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Former NHLer Sheldon Kennedy, left, speaks at a news conference with Justice Minister Rob Nicholson in Toronto on Monday, Feb. 4, 2013.COLIN PERKEL/The Canadian Press

The federal Conservative government will give $350,000 to a new children's centre in Calgary that is designed as a "one-stop shop" to help young victims of abuse and neglect, Justice Minister Rob Nicholson announced on Thursday.

Prime Minister Stephen Harper visited the facility in April, when it was renamed as the Sheldon Kennedy Child Advocacy Centre in honour of the former NHL player who was abused by his one-time junior coach, Graham James.

Mr. Kennedy came forward about the abuse, which sparked further revelations and led to later convictions against Mr. James. Since then, Mr. Kennedy has become a prominent advocate for victims of child abuse.

Describing Mr. Kennedy as "brave" for publicly revealing his abuse, Mr. Harper also called the centre a "one-stop shop" for youngsters, meaning that, for example, they will not have to tell their stories repeatedly to several different agencies.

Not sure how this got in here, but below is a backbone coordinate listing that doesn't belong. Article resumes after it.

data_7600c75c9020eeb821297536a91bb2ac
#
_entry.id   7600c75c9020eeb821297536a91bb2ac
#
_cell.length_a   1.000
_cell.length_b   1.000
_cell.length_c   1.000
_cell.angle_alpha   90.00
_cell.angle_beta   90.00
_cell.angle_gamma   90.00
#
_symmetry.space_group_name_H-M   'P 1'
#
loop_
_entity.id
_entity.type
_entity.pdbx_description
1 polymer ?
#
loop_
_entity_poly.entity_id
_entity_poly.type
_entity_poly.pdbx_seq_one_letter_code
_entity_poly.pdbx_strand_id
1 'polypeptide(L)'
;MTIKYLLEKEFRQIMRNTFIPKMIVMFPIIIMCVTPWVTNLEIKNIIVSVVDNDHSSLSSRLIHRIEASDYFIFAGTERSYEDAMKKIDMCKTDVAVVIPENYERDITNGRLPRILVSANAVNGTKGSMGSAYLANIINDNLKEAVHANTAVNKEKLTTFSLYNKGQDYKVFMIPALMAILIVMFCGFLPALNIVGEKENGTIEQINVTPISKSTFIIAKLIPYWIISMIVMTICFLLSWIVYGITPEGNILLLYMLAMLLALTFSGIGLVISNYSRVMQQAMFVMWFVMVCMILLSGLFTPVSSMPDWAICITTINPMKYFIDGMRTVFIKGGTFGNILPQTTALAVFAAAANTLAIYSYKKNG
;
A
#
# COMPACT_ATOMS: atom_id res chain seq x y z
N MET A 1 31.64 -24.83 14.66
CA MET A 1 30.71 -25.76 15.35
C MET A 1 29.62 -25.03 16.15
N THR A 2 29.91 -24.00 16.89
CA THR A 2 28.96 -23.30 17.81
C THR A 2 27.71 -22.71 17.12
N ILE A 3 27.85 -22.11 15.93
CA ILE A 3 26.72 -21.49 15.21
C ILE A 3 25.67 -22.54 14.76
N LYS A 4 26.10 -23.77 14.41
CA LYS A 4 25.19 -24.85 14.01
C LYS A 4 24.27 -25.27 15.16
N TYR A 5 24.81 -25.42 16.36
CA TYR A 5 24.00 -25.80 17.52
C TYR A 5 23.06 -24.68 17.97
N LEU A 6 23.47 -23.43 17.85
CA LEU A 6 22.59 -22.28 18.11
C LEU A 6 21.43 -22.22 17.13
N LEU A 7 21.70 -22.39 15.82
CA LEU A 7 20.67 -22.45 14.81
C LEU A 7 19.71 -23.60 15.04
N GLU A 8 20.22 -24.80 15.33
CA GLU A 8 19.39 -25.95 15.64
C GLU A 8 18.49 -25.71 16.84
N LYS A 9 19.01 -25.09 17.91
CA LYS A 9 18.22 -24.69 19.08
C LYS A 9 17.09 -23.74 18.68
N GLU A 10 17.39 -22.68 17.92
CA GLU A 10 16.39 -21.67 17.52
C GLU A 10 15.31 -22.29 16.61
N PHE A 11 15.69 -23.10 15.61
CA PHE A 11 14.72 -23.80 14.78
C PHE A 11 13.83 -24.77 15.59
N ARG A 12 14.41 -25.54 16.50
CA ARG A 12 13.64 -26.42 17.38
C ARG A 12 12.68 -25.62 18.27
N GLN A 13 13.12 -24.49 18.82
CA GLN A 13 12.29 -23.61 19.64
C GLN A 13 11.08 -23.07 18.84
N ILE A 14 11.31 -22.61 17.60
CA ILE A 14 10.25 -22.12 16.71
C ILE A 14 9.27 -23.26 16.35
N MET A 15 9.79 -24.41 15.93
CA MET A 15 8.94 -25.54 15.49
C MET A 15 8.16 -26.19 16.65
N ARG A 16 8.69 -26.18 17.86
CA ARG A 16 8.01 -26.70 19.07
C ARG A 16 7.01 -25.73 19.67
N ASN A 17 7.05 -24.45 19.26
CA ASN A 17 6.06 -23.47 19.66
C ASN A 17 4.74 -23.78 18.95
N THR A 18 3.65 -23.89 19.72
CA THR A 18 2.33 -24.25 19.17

On Thursday, Mr. Nicholson echoed those sentiments at the official opening, and said he has visited almost all of the 20 child advocacy centres nationwide, but counted Calgary's as among the best.

"This is the cutting edge right here," he said. "You've got it right, here."

The non-profit facility on the University of Calgary campus, which was formerly the Calgary Child Advocacy Centre, takes a multidisciplinary approach – from psychological recovery to health care to navigation of the justice system – to reduce emotional and mental harm to a child.

"They get to be kids here," said Bonnie Johnston, the centre's chief executive officer. "They get to feel safe."

Dave Hancock, Alberta's Minister of Human Services, said while this facility is borne out of tragedies and is a place of "much sadness and pain," it is also a hub for healing.

Gratified by the interest and attention for the issue, Mr. Kennedy said 200 cases of severe physical and sexual abuse are in treatment at the just-opened centre.

"This is not about Sheldon Kennedy today," he said. "It's about the people and the workings of this centre."

And already, he said, he has witnessed the positive impact on kids.

"This room already works," he said. "We care and we're here, period."

The federal funds will come over two years from the Department of Justice victims' fund.

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